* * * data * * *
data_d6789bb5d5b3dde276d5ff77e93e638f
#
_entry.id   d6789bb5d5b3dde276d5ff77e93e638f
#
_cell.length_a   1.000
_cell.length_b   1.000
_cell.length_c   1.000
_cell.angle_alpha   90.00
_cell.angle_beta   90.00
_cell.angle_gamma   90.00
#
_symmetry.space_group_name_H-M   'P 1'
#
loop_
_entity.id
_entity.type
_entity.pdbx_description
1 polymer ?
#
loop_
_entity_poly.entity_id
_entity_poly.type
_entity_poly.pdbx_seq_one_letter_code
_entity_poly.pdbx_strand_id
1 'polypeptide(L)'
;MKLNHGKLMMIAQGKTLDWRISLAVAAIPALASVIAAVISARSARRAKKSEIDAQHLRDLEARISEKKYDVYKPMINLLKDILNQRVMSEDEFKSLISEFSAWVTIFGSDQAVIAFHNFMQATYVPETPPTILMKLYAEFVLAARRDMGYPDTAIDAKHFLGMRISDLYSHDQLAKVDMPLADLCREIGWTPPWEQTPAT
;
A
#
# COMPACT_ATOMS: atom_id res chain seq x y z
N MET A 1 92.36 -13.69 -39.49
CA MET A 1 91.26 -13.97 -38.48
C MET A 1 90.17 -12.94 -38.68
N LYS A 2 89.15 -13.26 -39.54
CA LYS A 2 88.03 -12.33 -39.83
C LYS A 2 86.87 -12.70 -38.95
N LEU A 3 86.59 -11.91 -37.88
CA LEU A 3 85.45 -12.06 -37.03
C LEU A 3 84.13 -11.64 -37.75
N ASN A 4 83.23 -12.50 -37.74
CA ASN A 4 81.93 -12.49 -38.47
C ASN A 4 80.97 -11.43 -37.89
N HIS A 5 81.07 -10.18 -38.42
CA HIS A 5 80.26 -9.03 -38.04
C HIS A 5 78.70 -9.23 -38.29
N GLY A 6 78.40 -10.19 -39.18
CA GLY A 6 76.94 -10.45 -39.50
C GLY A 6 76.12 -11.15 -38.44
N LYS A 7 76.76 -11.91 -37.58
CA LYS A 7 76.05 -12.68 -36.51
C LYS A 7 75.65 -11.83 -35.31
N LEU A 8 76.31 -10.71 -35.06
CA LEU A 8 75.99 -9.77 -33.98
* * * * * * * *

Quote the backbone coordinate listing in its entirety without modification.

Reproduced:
data_d6789bb5d5b3dde276d5ff77e93e638f
#
_entry.id   d6789bb5d5b3dde276d5ff77e93e638f
#
_cell.length_a   1.000
_cell.length_b   1.000
_cell.length_c   1.000
_cell.angle_alpha   90.00
_cell.angle_beta   90.00
_cell.angle_gamma   90.00
#
_symmetry.space_group_name_H-M   'P 1'
#
loop_
_entity.id
_entity.type
_entity.pdbx_description
1 polymer ?
#
loop_
_entity_poly.entity_id
_entity_poly.type
_entity_poly.pdbx_seq_one_letter_code
_entity_poly.pdbx_strand_id
1 'polypeptide(L)'
;MKLNHGKLMMIAQGKTLDWRISLAVAAIPALASVIAAVISARSARRAKKSEIDAQHLRDLEARISEKKYDVYKPMINLLKDILNQRVMSEDEFKSLISEFSAWVTIFGSDQAVIAFHNFMQATYVPETPPTILMKLYAEFVLAARRDMGYPDTAIDAKHFLGMRISDLYSHDQLAKVDMPLADLCREIGWTPPWEQTPAT
;
A
#
# COMPACT_ATOMS: atom_id res chain seq x y z
N MET A 1 92.36 -13.69 -39.49
CA MET A 1 91.26 -13.97 -38.48
C MET A 1 90.17 -12.94 -38.68
N LYS A 2 89.15 -13.26 -39.54
CA LYS A 2 88.03 -12.33 -39.83
C LYS A 2 86.87 -12.70 -38.95
N LEU A 3 86.59 -11.91 -37.88
CA LEU A 3 85.45 -12.06 -37.03
C LEU A 3 84.13 -11.64 -37.75
N ASN A 4 83.23 -12.50 -37.74
CA ASN A 4 81.93 -12.49 -38.47
C ASN A 4 80.97 -11.43 -37.89
N HIS A 5 81.07 -10.18 -38.42
CA HIS A 5 80.26 -9.03 -38.04
C HIS A 5 78.70 -9.23 -38.29
N GLY A 6 78.40 -10.19 -39.18
CA GLY A 6 76.94 -10.45 -39.50
C GLY A 6 76.12 -11.15 -38.44
N LYS A 7 76.76 -11.91 -37.58
CA LYS A 7 76.05 -12.68 -36.51
C LYS A 7 75.65 -11.83 -35.31
N LEU A 8 76.31 -10.71 -35.06
CA LEU A 8 75.99 -9.77 -33.98